We enlarged the analysis with a study of long chain fatty acids that were normal and a genetic study of the gen TTR and FDRA. There was no mutation in TTR but in FDRA was found an expansion of 300- 350 repetitions of GAA in one allele. After these findings and because of the clinical exploration was compatible with Friedreich ataxia, a new test genetic was solicited looking for a point mutation that was finally detected in the other allele (C493 C>G; p (Arg165Cys)). The expansion detected and this point mutation in heterozygosis confirmed the diagnosis of Friedreich ataxia. A transthoracic echocardiogram (TTE) and an ECG was performed without abnormalities and genetic counseling was given.
Although most patients with Friedreich ataxia are homozygotes, there are a small percentage that are heterozygotes. It has been described forty-four different mutations in FXN gen, including point mutations, insertion and/or deletion. Missense mutations usually affect protein structure and/or function [1,5]. It is also known that the number of repetitions of GAA reduce frataxin expression and due to this, large repetitions cause an early onset [1,5]. In our patient was found a small expansion of 300-350 repetitions of GAA in one allele that might have contributed to the late onset. Our patient was diagnosed when he was 42 years old. He was heterozygote and had a missense mutation (R165C) in which there was a substitution from arginine to cysteine in this position. This mutation is not located in the domain of the carboxy-terminal frataxin and this produces a less severe phenotype, as Palau’s article describes . Researching in literature, there are not so many cases described with this kind of mutation. Forrest et al. found a woman with a relatively mild presentation in her middle age (27-yearsold) without cardiac affection. We ignore her expansion of GAA .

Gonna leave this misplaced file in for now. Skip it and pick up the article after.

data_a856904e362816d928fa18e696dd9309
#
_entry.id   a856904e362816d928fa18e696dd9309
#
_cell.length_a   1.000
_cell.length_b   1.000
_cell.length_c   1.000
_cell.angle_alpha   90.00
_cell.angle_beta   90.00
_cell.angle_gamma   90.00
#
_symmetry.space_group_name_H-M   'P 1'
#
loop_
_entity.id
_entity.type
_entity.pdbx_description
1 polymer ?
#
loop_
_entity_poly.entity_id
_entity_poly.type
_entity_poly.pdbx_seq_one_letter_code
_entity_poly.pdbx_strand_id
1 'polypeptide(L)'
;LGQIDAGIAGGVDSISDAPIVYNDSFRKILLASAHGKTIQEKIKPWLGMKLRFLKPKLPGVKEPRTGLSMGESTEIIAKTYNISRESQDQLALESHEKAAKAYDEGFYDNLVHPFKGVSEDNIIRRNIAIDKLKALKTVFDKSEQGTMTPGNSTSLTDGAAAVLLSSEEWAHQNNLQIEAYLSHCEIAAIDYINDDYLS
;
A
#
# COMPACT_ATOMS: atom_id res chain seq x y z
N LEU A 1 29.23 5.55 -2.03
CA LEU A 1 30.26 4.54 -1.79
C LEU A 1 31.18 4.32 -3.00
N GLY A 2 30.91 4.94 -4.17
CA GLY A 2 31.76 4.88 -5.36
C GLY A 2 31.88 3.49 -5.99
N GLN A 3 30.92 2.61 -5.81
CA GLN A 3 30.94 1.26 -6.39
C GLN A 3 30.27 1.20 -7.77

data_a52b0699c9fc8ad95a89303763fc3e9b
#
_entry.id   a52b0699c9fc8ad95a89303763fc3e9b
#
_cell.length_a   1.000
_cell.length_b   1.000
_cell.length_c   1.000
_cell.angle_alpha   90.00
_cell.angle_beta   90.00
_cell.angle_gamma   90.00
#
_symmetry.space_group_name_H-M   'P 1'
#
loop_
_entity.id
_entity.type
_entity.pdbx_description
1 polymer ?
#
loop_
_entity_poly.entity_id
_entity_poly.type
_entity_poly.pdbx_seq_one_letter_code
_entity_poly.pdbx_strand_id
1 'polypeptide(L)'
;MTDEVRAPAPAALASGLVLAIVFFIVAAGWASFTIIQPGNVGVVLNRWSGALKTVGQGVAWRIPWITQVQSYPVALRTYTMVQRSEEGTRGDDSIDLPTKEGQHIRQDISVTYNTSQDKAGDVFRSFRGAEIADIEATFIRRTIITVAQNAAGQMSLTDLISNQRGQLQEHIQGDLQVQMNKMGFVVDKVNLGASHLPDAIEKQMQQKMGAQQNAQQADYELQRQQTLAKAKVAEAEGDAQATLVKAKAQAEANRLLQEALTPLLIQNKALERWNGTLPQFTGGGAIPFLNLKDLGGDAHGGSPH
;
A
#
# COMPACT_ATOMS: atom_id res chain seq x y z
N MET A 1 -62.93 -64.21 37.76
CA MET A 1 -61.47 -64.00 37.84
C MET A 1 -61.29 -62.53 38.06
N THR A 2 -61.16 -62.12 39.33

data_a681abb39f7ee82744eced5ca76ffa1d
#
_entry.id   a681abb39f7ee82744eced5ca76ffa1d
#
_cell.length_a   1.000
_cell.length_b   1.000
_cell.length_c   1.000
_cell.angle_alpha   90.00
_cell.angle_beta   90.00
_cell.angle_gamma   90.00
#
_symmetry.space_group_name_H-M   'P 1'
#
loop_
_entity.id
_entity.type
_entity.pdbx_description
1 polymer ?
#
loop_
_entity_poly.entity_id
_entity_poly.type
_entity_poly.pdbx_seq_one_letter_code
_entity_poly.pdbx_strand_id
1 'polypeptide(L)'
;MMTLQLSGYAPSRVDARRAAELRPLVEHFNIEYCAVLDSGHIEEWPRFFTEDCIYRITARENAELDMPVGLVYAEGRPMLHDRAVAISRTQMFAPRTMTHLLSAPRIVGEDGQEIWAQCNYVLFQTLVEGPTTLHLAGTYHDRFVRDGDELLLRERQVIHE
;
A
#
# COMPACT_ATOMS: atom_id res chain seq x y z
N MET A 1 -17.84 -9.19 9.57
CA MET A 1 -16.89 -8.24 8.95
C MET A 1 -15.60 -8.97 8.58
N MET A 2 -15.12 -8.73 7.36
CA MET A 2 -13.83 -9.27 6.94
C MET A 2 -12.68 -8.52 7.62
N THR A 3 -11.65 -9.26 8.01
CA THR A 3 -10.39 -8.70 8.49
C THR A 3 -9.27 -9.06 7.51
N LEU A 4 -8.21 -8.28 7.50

In the study of Galea et al. is said that this mutation has a mild to moderate effect in the protein stability, but it causes an important reduction in its union with other molecules . The discovery of the mutations in the FRDA has permitted a diagnosis of this disease in patients with an atypical clinical and a later onset than traditional forms . In the literature there are two main forms of late-onset atypical presentation: late-onset FRDA (LOFA) (onset between 25-39 years) and very late-onset FRDA (VLOFA) (> 40 years). In this forms gait and limb ataxia are present and dysarthria appears later during the disease. Other manifestations as scoliosis, pes cavus, cardiomyopathy and diabetes are less frequent in atypical patients although abnormal electrocardiogram can appear .
Despite of been inherited as a recessive disease, Friedreich ataxia (FRDA) there is not such clinical homogeneity as in other recessive disorders and due to the atypical presentation of our patient, another sensitives neuropathies were taken into account and a differential diagnosis were made with them (hereditary sensory and autonomic neuropathy, Fabry disease, Familial amyloidotic polyneuropathy, Adrenomyeloneuropathy etc.) but the normality of the probes that have been done and the lack of another symptoms related with these diseases caused that Friedreich ataxia was suspected. With this case we make relevance that not all patients have an early onset, or a severe phenotype and a good neurologic exploration is important to recognize them. Once the diagnosis is made, it is necessary to follow them in consults paying attention to heart problems and giving them genetic counseling.
The authors thank Dr. Jose Berciano his recommendations for preparing the article. The authors wish to express their sincere thanks to the patient for his collaboration.
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Citation: Tercero RMG, Heras JG, Urrea CD, Benitez PB, Pérez AH, et al. (2018) Friedreich Ataxia: Clinical Report of an Uncommon Point Mutation (R165C). J Neurol Disord 6: 376. DOI: 10.4172/2329-6895.1000376
Copyright: © 2018 Tercero RMG, et al. This is an open-access article distributed under the terms of the Creative Commons Attribution License, which permits unrestricted use, distribution, and reproduction in any medium, provided the original author and source are credited.